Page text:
I have a all brass shower valve that has four threaded ports.
I have used a brass male adaptor with one threaded end and one socket end.
I used pipe dope and teflon tape to thread into each port, then I plan to
solder the other end to copper pipes.
The male adaptor is only about 2" long. If I solder one end to a copper
pipe, I will have to heat up that fitting, and the adaptor being so short,
the high heat will be transfer to the other end and I wonder if it will mess
up the pipe dope and teflon tape...and may cause it to leak?
Is this concern valid?
Handplanes suggestion will work..... I was concerned as you are about
tape & dope survival but using HP's method I have soldered "near"
tape & dope with no leaks.
btw brass is not nearly the heat conductor that brass is....so heat
the end to be soldered quickly & have "no worries"
Yes, it can destroy the dope and/or teflon tape as well as any sensitive
seals, temperature compensators and plastic inside the brass body.
Solder the pipe and fittings together so that you have several inches of
copper pipe, THEN thread the threaded end into the brass body. Once you have
prefabed each of the four pipe lengths and attached them to the valve, then
install it in the wall. Sometimes you can support the valve body by
inserting the side hot/cold pipes through holes in the studs and then
threading them into the body.
On Mon, 02 Feb 2009 22:20:36 -0800, David Nebenzahl wrote:
They do NOT work together. Use one or the other. I personally prefer the
tape over the dope. Unless you are using the non-drying teflon dope, the
dope tends to harden and crack and leak and is a nightmare to pull apart
later if needed.
I have read that you use one or the other.
However, after researching this a bit over the net, this turned out to be a
subject that has been bought up numerous times on various plumbing forums
and threads and the overwhelming majority of the plumbers says they used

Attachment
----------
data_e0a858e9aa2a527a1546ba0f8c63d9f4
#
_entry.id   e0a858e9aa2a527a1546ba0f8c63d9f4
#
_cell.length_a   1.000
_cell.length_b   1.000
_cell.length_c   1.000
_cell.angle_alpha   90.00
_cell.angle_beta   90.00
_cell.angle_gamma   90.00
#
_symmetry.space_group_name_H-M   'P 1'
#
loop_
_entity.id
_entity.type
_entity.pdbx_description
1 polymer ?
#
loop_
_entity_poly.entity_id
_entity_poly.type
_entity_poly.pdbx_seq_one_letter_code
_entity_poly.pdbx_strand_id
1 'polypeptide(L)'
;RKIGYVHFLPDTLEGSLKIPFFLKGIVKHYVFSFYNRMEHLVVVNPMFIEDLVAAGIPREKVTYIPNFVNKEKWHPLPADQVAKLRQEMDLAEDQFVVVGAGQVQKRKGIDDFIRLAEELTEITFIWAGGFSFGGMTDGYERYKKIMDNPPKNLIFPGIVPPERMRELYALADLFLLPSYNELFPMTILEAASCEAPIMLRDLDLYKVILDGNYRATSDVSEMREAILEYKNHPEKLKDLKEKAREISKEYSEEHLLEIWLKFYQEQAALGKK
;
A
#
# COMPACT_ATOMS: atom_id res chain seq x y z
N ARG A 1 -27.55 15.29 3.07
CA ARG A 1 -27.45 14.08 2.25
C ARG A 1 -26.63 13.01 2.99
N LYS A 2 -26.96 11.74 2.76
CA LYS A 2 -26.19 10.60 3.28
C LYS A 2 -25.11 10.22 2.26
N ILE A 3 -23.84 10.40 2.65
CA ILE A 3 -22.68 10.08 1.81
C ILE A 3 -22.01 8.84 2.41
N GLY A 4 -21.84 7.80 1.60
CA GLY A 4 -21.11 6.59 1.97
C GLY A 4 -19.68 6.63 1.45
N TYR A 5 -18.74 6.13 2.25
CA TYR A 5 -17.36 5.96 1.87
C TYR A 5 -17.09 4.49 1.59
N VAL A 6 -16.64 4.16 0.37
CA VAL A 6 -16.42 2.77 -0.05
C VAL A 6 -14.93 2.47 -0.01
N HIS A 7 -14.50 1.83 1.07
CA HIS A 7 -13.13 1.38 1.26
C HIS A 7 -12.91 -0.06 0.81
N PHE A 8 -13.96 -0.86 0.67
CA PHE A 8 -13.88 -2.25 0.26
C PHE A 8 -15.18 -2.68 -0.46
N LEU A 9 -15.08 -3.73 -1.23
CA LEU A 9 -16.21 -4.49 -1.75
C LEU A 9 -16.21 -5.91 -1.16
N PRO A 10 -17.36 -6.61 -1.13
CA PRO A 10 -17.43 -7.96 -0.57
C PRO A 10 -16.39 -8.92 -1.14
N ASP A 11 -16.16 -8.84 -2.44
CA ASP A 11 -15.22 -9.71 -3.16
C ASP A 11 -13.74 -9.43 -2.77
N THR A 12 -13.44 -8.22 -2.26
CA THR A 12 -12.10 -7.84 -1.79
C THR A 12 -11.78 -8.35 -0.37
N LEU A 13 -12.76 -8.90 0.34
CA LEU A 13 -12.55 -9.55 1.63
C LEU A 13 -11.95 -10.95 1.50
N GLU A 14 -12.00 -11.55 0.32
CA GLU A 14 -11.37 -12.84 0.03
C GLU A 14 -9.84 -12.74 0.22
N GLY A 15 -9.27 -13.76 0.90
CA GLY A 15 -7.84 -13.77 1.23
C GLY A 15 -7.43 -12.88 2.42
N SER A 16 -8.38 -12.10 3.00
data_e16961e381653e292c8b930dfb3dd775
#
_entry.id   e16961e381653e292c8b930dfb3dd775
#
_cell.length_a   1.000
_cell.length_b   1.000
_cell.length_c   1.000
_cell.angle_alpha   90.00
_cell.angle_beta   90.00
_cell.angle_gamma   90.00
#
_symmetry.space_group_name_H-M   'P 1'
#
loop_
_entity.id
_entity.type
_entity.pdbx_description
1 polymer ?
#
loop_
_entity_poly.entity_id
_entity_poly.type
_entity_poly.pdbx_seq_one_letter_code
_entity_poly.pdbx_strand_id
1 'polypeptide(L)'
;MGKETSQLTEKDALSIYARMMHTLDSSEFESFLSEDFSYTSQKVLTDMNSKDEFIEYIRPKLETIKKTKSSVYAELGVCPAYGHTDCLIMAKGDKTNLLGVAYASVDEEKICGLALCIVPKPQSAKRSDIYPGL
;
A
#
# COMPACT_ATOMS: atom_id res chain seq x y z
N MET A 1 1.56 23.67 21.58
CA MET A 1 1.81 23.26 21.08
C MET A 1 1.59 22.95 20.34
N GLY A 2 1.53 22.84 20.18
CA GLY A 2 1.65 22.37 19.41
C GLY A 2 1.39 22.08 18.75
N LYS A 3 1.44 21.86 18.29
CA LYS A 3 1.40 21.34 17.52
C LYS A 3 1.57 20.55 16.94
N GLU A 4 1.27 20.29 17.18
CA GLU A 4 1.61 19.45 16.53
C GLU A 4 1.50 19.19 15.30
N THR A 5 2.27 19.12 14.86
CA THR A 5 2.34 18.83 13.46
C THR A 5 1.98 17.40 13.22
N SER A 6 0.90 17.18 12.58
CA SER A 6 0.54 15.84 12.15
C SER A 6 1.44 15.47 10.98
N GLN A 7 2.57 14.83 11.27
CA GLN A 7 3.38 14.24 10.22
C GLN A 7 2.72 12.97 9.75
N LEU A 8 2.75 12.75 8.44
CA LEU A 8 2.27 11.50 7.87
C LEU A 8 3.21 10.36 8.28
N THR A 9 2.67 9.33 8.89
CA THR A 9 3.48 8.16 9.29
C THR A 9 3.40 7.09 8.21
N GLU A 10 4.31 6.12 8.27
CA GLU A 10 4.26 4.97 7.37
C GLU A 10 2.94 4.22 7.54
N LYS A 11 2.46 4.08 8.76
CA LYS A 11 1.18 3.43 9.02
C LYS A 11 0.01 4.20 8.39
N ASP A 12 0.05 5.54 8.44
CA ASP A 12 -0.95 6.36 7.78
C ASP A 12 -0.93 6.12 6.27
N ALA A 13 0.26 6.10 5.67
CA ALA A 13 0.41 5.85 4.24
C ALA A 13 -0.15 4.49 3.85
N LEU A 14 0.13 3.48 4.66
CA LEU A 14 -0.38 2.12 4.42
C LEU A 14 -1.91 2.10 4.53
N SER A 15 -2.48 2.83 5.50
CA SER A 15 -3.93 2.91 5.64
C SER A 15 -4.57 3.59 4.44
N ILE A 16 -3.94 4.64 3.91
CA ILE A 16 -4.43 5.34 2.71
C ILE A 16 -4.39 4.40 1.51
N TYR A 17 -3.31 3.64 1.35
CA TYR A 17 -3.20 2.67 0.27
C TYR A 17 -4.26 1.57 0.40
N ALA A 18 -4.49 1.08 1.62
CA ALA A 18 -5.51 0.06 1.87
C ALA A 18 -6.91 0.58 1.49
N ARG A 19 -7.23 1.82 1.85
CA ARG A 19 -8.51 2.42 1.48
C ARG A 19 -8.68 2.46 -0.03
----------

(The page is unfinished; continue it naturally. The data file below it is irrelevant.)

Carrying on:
both. This is why I use both.
the overwhelming majority of the plumbers says they used
My dad showed me use of pipe dope in the 50's
...we switched to tape in the 60's
I switched to Teflon dope (80's) only after a plumber doing work for
me suggested it.
I used it until another plumber suggested both & now that's what I
I guess the bottomline is ....any product (or combo) will work if the
joints are made up properly.
But for some reason I seem to like "use both"
I cannot remember the last threaded joint that leaked.......solder is
a different story.
Because someone says they use a different technique you imply their
work is sketchy? Seems a bit harsh viewed from the cheap seats - and
There is no problem with using both tape and dope. Many plumbers use
both tape and dope on all fittings, some just use both on sketchy
joints, and others don't think it's necessary to use both. There's no
I don't know if it is still true, but it used to be that Teflon vapor
was highly poisonous. This may no longer be true...I just don't know.
I'd really think twice about heating Teflon tape up to a temperature
that melts solder.
EJ in NJ
Fumes from pyrolyzed Teflon are dangerous to humans as they can cause
"polymer fume fever" or flu like symptoms which go away with time.
Birds like canaries are very susceptible because of their high
respiration requirements and can succumb to fumes from burnt Teflon fry
pans. Teflon does not degrade much below 400 deg. F so it should be OK
to solder a short distance away if solder joint is not overheated.
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